Cairo — A 3,000-year-old “lost golden city” has been unearthed in the southern city of Luxor, a discovery that could be the most significant find in Egypt since the tomb of the boy king Tutankhamen, an archaeological mission said Thursday in a statement.
The lost city, known as Aten, is believed to have been founded by King Amenhotep III, the ninth king of ancient Egypt’s 18th dynasty who ruled the country from 1391 to 1353 B.C., the mission’s statement said. It is believed to be that era’s largest administrative and industrial settlement in that era, nestled on the western bank of Luxor.
“The discovery of this lost city is the second most important archaeological discovery since the tomb of Tutankhamen,” Betsy Bryan, an Egyptology professor at Johns Hopkins University and member of the mission, said in the statement. Its discovery “will give us a rare glimpse into the life of the ancient Egyptians” when the empire was at its wealthiest.
The lost city is the latest in a series of archaeological discoveries unearthed in recent months across the country that are bringing fresh understanding of the dynasties that ruled ancient Egypt. Egypt’s government hopes that such findings will bolster the nation’s all-important tourism industry, battered in recent years by the coronavirus pandemic, Islamist militant attacks and political instability.
Aten promises to be among the most significant of the recent finds.
It remains to be seen whether it will capture the world’s imagination as Tutankhamen’s golden mask and other artifacts have done for decades since his tomb was discovered in Luxor’s Valley of the Kings in 1922.
Egyptologists applauded the discovery on social media Thursday, calling it “extraordinary” and a valuable source of information to better understand Egypt’s past civilizations.
“Settlement archaeology is extremely valuable for learning true historical facts and broaden our understanding of how the ancient Egyptians lived,” tweeted Paola Cartagena, a graduate student at the University of Manchester studying Egyptology.
Archaeologists started excavating in September in the area between the temples of King Ramses III and Amenhotep III. The original goal of the mission was to find King Tutankhamen’s mortuary temple, the statement said.
“Within weeks, to the team’s great surprise, formations of mud bricks began to appear in all directions,” the statement said. “What they unearthed was the site of a large city in a good condition of preservation, with almost complete walls, and with rooms filled with tools of daily life.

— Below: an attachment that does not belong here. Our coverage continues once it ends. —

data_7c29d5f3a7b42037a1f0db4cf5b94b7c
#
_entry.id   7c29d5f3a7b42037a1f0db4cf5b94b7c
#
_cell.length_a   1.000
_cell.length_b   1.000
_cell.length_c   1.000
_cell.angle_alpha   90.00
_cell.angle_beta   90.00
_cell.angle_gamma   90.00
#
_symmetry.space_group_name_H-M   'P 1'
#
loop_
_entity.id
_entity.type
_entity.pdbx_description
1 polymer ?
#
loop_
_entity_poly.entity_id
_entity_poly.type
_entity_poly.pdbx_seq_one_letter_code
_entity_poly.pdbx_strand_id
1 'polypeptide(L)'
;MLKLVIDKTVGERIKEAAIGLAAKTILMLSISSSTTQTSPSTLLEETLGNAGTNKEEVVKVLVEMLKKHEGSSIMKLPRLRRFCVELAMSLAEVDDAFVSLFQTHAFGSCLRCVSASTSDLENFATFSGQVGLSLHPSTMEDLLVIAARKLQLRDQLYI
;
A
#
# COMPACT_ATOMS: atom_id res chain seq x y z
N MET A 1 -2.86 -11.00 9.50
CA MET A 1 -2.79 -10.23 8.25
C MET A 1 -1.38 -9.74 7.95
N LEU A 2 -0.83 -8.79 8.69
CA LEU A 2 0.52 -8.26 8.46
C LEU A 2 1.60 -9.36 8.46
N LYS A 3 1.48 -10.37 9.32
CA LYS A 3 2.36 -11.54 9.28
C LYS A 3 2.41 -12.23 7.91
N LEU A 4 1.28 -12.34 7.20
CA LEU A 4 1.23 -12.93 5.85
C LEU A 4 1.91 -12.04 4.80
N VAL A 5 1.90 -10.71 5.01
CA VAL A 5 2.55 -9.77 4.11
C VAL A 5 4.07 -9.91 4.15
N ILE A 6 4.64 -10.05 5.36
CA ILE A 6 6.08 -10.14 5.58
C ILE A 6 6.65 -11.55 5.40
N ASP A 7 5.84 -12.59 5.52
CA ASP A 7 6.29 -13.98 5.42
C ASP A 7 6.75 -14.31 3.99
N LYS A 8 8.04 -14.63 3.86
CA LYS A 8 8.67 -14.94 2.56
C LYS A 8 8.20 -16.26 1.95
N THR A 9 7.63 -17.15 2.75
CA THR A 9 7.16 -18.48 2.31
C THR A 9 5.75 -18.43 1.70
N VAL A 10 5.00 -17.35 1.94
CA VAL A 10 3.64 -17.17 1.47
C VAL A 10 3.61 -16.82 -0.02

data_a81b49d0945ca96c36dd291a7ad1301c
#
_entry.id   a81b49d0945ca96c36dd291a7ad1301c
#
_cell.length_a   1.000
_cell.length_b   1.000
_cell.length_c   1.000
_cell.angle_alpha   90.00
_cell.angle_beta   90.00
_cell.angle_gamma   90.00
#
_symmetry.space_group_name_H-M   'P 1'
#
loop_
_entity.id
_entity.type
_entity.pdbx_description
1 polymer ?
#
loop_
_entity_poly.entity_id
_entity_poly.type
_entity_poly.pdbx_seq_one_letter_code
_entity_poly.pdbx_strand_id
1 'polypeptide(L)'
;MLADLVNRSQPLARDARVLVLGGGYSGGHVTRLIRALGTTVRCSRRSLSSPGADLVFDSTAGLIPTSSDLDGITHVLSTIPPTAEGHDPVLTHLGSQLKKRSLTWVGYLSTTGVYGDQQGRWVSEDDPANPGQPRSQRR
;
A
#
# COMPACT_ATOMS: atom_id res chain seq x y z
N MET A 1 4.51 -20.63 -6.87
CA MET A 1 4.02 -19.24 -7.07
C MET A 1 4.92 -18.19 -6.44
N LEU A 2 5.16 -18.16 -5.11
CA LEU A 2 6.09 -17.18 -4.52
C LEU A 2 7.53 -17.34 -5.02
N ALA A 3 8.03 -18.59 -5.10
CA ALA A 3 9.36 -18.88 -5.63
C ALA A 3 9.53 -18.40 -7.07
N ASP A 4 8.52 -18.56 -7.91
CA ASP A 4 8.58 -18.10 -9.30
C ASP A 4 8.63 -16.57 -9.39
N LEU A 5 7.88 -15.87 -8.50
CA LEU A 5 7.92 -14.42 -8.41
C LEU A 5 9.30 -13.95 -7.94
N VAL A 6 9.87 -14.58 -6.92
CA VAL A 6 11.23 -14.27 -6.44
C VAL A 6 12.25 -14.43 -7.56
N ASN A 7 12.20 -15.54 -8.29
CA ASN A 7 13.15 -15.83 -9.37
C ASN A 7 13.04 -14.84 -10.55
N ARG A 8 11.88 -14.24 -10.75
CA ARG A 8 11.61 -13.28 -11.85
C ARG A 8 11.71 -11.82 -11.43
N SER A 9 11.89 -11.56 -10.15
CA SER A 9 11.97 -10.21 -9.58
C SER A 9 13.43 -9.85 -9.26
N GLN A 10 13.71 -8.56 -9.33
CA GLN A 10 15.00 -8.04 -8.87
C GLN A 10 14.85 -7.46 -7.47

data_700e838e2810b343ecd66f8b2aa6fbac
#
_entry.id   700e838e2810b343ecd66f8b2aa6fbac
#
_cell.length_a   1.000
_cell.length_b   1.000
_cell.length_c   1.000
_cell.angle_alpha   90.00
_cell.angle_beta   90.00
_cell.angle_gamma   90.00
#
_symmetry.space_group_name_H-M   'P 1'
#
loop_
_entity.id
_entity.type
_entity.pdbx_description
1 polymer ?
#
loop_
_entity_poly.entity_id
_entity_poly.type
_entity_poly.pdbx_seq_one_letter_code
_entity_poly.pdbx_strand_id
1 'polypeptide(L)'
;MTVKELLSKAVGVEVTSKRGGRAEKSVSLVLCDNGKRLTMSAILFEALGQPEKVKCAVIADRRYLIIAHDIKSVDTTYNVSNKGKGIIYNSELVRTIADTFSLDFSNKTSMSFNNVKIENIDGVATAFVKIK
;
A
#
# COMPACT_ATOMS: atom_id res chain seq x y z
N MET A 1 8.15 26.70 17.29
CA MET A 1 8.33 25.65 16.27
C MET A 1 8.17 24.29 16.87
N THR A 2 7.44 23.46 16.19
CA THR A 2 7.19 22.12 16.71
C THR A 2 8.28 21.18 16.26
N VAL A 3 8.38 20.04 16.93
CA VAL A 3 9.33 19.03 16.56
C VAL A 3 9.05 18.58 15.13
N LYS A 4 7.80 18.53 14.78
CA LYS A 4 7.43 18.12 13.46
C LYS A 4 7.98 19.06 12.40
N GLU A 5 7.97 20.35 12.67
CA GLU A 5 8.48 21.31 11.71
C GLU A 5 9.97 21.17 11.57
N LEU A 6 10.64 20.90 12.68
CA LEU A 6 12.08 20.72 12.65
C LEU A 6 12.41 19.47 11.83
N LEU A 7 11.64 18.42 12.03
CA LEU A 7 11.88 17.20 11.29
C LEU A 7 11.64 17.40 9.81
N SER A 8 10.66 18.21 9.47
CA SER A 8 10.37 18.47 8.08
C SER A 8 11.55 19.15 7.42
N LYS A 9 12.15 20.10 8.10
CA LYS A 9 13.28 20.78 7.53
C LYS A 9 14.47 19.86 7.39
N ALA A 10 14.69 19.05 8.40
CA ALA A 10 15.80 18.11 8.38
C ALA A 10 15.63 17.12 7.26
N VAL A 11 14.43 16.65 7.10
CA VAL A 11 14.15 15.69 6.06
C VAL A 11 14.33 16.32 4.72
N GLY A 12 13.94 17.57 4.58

“The archaeological layers have [lain] untouched for thousands of years, left by the ancient residents as if it were yesterday,” it said.
“Many foreign missions searched for this city and never found it,” Zahi Hawass, an Egyptian archaeologist and former minister of state for antiquities affairs who led the mission, said in the statement.
The city was active during the reign of Amenhotep III and during his co-regency with his son, Amenhotep IV, also known as Akhenaton, the father of Tutankhamen. The city was later used by Tutankhamen and his successor King Ay.
Hawass said the city’s streets are flanked by houses, some of which have walls nearly 10 feet high.
The archaeological team dated the settlement through hieroglyphic inscriptions found on wine vessels, rings, scarabs, pottery and mud bricks bearing the seals of King Amenhotep III’s cartouche, the statement said.
So far, several enclaves of the city have been uncovered. In the southern part, the archaeologists found a bakery and a large kitchen complete with ovens and pottery to store food, said the statement. They also found an administrative and residential district fenced in by a zigzag wall with only one entrance, suggesting it was to provide security, said the statement.
In a third area was a workshop. The team found casting molds to produce amulets and ornaments, apparently for temples and tombs, according to the statement.
“All over the excavated areas, the mission has found many tools used in some sort of industrial activity like spinning and weaving,” the statement said, adding that metal and glassmaking slag has also been found.
In other parts of the city, the graves of two cows or bulls were found in a room. And in another area were the remains of a person, found with arms outstretched to his side and a rope wrapped around his knees. The team is investigating both cases to glean more information about social practices during that era, the statement said.
A large cemetery was found to the north of the city, as well as a group of tombs cut from rock.
“Work is underway and the mission expects to uncover untouched tombs filled with treasures,” the statement read.
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